I saw that the URL for this page had a lot of parameters, I started testing each parameter for possible SQL injection vulnerabilities. The following were my test I performed:

The last query I performed identified a potential SQL injection vulnerability in the “letter” parameter.

I used sqlmap.py to verfiy the SQL injection in the letter parameter.

The sqlmap.py report identified some very useful information that I can use, such as the user the database is running – root@localhost and the name of the database used by the website – joomla. I decided that I should attempt to identify the password of the root user, as well as the other names of databases on the target machine.

After I’ve identify that the names of databases, I attempted further enumeration of the databases by listening the tables within the joomla database as the website on the Apache service running on port 666.

After I was able successfully dump the tables within the joomla database, I decided to dump the contains of the jos_user table.

I continued to do further information gathering with SQL injection techniques and I soon discovered that it was possible for me to send a SQL query to access the file system on the target machine, to confirm this I used sqlmap to send the target machine a SQL query that will attempt to read the /etc/passwd file of the target machine.

The next step I took was I searched my localhost for the locate of the apache2.conf file, this was done so I knew where to look on the target machine. This was successfully completed and I was able to read the entire apache2.conf file of the target machine. In the apache2.config I noticed that the “# Include the virtual host configuration” option was enabled. I then repeated the process to be able to view the target host’s 000-default file. In this file I was able to identify the web root for the Apache service. Once the root directory for the Apache service I used sqlmap.py to read the configuration.php file in the root of the web server.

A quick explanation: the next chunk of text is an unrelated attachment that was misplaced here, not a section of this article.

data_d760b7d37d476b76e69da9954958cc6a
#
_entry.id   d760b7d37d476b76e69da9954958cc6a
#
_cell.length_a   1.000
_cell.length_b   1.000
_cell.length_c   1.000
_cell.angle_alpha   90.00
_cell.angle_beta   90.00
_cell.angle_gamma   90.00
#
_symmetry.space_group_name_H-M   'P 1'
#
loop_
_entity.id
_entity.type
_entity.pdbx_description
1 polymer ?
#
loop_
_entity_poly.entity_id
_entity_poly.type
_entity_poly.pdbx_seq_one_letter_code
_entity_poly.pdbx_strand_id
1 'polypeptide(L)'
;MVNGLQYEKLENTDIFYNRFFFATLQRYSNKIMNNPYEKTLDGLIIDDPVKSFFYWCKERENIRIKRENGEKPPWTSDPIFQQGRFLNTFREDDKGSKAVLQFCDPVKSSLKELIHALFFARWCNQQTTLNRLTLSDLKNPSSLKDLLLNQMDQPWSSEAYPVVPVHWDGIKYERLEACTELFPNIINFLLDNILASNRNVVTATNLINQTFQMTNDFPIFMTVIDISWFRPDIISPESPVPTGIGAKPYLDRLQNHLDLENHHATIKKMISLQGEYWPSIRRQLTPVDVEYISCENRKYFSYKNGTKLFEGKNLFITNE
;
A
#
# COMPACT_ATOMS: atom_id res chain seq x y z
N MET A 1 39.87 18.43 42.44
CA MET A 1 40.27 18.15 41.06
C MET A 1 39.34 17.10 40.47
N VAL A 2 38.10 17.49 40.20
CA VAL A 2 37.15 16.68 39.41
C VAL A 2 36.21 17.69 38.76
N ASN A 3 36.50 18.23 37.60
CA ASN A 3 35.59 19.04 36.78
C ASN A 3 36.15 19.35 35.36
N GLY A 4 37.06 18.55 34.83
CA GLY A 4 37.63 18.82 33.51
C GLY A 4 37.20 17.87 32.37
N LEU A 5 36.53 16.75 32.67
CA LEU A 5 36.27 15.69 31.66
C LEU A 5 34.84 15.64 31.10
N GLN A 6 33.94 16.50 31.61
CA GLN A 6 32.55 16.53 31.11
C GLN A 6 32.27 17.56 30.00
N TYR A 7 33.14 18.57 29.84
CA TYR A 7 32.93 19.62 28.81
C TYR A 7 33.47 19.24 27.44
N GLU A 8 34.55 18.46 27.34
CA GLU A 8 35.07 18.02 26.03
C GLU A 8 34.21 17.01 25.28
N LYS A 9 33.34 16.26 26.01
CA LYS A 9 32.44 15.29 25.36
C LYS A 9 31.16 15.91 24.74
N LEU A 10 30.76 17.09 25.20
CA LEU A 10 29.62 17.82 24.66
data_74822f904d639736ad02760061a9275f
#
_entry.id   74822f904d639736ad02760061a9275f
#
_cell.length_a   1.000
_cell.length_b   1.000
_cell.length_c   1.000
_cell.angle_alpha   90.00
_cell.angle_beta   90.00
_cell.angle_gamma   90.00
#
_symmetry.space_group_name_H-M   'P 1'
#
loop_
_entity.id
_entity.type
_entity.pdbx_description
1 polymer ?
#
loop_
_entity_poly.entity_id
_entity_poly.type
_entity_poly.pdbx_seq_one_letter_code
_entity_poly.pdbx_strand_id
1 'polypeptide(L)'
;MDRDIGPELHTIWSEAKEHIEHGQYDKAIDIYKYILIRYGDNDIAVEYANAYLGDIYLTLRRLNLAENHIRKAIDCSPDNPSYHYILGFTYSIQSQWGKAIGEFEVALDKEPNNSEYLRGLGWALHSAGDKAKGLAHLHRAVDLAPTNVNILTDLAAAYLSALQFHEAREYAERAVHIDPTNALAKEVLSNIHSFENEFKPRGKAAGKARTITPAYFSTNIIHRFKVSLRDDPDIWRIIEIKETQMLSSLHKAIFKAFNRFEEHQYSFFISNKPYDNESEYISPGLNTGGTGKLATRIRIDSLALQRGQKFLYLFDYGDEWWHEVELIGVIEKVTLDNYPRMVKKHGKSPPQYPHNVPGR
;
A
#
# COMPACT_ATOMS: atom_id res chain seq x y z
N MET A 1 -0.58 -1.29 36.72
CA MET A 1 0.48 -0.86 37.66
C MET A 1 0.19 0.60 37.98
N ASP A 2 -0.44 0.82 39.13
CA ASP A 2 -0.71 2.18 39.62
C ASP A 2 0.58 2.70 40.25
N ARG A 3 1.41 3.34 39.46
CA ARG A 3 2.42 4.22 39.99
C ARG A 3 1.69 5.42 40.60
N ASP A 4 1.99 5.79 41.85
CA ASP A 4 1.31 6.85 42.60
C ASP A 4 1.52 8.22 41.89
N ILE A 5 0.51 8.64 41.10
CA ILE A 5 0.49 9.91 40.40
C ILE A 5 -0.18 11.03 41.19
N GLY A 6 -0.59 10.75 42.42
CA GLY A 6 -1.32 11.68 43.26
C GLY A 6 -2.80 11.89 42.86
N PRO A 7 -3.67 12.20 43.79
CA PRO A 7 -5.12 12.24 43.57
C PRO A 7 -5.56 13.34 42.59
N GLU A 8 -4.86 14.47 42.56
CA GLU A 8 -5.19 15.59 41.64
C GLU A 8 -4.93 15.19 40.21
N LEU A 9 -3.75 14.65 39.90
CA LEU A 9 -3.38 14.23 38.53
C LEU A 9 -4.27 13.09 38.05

From this file I was identify that I could use the username “root” and the password “yUtJklM97W” to login to the database as the administrator, I navigated to the phpmyadmin interface and attempted to login, which was successful. Once logged in to the phpmyadmin interface of the target machine I decided I use a “INTO OUTFILE” SQL query to upload a modified copied of the pentest monkey’s php reverse shell. I would then be able to access the php reverse shell remotely which will trigger the target to the send me a reverse shell. To do this I navigated to the SQL tab in the phpmyadmin interface. While modifing the php reverse shell for the scenario I passed the .php file through msfvenom and encoded it in a base64 format.

Taking the encoded output from msfvenom and copied it to the SQL tab back in phpmyadmin, before coping the output into the SQL tab I added ” select “” INTO OUTFILE “/var/www/door.php”; “.

After I sent the SQL query to create the door.php file which will contain the php reverse shell I configured netcat to listen for any incoming connection on port 31337 and then directed my browser to the door.php file to trigger the shell to be sent to my machine.

Now that I have a shell from the target machine I check to see what user I had the shell access, www-data, and the kernel version of the OS, Linux HackademicRTB2 2.6.32-24-generic #39-Ubuntu SMP Wed Jul 28 06:07:29 UTC 2010 i686 GNU/Linux. I did a search for a local privilege escalation for the kernel version, found this exploit /pentest/exploits/exploitdb/platforms/linux/local/14814.c and copied it to an Apache server on my attacking machine and started the apache service.

Once the exploit was on the target machine I used gcc to exploit the exploit and executed it.

Now I have a root shell from the target machine, I used the cat command to see the key.txt which would complete the task for this virtual machine challenge.

Based on research of the Key.txt file I determined it was a base64 hash, I attempted to decrypt the Key.txt file and place the output in the /var/www directory so I can browse to the output, the decrypted hash was revealed to be a .png file.

I was able to browse to the key_output file and downloaded the image which revealed the key. I have now successfully completed all the tasks for this Hackademic challenge.


Leave a Reply

Fill in your details below or click an icon to log in:

WordPress.com Logo

You are commenting using your WordPress.com account. Log Out / Change )

Twitter picture

You are commenting using your Twitter account. Log Out / Change )

Facebook photo

You are commenting using your Facebook account. Log Out / Change )

Google+ photo

You are commenting using your Google+ account. Log Out / Change )

Connecting to %s